Used to live in Pueblo, Colorado and able to tour the Vestas wind turbine factory. It is an amazing place and worth seeing!! The folks there truly believe that wind power is the answer. Too bad it’s all going down the rabbit hole. Hubbs, Feel free to email me(rnanes@gmail.com) on your battery questions

  6. Unobtainium | May 30, 2021 at 10:06 pm |

    The author quoted an outside source of info: ( my comment is NOT directed at Mr. St. Angelo)

    “Electricity produced by on-shore wind costs twice as much conventional gas-fired electrical; off-shore three times as much”.

    Absolute BS! Absolute. Try 10 times and 20 times for starters, when you include the management and maintenance costs. How can anyone possibly think it’s 2-3 times? Let me tell you, somewhere the data collectors are lying.

    Hey folks, can you imagine how much it costs to work on those monsters? Probably around $10,000 per hour, when it’s all said and done. Extremely dangerous work. Highly technical. Bad Weather. Supply chains. Insurance. Injuries and Deaths.

    I worked in the power industry, and I can tell you that the cost of producing electricity with these types of generators is astronomical compared to conventional power plants. And think of the difficulties involved! Orders of magnitude higher.

    This is a giant boondoggle, and the insiders know it!

    I’m going to throw a big party the day that a hurricane comes along and mows down a big swath of those windmills. A big party. And you’re all invited.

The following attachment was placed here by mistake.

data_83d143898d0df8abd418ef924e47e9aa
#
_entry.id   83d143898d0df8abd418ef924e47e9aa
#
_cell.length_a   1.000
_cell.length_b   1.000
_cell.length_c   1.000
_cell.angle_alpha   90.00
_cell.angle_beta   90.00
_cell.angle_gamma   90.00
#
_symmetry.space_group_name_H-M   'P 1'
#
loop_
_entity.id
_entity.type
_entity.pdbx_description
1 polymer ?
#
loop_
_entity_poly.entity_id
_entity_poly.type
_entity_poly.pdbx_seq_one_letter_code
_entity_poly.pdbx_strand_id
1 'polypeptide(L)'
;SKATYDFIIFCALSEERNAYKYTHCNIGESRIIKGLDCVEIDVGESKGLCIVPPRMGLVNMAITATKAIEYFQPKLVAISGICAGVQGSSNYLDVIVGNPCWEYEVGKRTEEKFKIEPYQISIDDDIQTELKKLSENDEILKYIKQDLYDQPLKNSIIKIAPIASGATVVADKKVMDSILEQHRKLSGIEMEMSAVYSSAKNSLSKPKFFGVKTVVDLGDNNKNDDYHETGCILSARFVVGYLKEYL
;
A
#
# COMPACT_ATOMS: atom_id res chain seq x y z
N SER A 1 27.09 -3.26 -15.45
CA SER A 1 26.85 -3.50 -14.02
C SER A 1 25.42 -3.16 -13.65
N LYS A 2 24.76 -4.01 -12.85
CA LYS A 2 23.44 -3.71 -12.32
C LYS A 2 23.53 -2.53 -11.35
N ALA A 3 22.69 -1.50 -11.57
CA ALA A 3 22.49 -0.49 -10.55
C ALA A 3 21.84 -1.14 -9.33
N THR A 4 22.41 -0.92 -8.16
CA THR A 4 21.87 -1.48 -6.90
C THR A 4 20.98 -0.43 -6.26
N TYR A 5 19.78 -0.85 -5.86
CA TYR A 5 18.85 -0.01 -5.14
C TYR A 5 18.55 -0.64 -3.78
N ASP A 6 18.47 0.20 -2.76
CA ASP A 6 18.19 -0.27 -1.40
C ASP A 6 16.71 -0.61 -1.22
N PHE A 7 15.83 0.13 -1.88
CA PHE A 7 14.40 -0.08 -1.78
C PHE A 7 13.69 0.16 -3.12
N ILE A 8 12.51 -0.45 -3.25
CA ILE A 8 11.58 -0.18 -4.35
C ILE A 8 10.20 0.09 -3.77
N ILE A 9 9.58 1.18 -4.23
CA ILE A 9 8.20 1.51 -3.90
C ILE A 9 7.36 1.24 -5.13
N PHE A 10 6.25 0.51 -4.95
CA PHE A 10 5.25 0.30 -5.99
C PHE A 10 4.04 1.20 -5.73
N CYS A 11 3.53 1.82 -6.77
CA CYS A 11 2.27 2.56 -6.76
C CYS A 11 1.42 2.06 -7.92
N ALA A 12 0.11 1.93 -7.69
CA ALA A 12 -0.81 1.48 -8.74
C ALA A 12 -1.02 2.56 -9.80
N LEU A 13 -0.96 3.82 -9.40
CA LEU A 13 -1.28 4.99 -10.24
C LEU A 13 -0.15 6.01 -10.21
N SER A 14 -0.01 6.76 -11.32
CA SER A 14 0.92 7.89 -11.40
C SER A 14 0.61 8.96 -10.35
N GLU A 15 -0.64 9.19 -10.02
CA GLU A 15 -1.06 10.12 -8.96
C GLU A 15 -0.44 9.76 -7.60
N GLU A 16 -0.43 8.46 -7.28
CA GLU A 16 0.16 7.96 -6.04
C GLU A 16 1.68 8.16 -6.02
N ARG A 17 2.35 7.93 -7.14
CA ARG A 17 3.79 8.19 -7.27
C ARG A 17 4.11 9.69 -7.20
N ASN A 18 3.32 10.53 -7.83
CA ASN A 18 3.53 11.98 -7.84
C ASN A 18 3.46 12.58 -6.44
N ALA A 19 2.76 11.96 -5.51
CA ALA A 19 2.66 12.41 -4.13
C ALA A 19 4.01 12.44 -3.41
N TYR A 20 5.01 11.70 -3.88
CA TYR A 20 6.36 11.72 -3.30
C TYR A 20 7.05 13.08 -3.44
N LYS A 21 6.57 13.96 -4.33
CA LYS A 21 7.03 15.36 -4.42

• Your comment brings me to a question that I am embarrassed to ask: WHY do they want to build these things offshore? What is the perceived comparative advantage of situating these things offshore that would justify all the added expense? For that matter, why do they have to be so huge, when the same power could be generated by a larger number of smaller units? I’d appreciate any suggested reading for a common-sense perspective.

      • Unobtainium | May 31, 2021 at 8:00 am |

        Great questions, Fluffy.

        You see, the reason they want to build them offshore is that despite the general public’s love affair with environmentalism, NO ONE wants those monsters “in their back yards”.

        Those things are intrusive, ugly, and very, very loud! The noise is like an endless droning that drives everyone nuts! They drive pets crazy, especially dogs. Also, on land those props kill about 10 times as many birds. There are more reasons, too many to talk about here.

        I think that having them in the ocean also lends itself to a sort of “cache’ “, if you know what I mean. Makes them seem more high tech, more fascinating. It also plays into the idea that wind and solar power are “free”.

        I agree with you that smaller units would be better. Much easier to service. But still a boondoggle.

        Just look at it this way: an offshore oil platform costs around $200,000 per day to operate. $200,000 PER DAY! Whether you are producing oil or not! Just think how much cheaper it is to operate a well on dry land. Offshore wind is not the same exact animal, but similar in many ways.

        These offshore wind platforms remind me of the Maginot Line in France. A huge expense for something totally impractical, and ultimately useless. All built because the people and government were trying to avoid doing the right thing, the “hard” thing, i. e. facing reality.

        Someday there will be organized tours to the offshore wind mills, just like there are tours to the Maginot Line today (I’ve been there). And like the Maginot Line, people will stand there scratching their heads, saying, “It’s very quaint. But what the H were they thinking?”.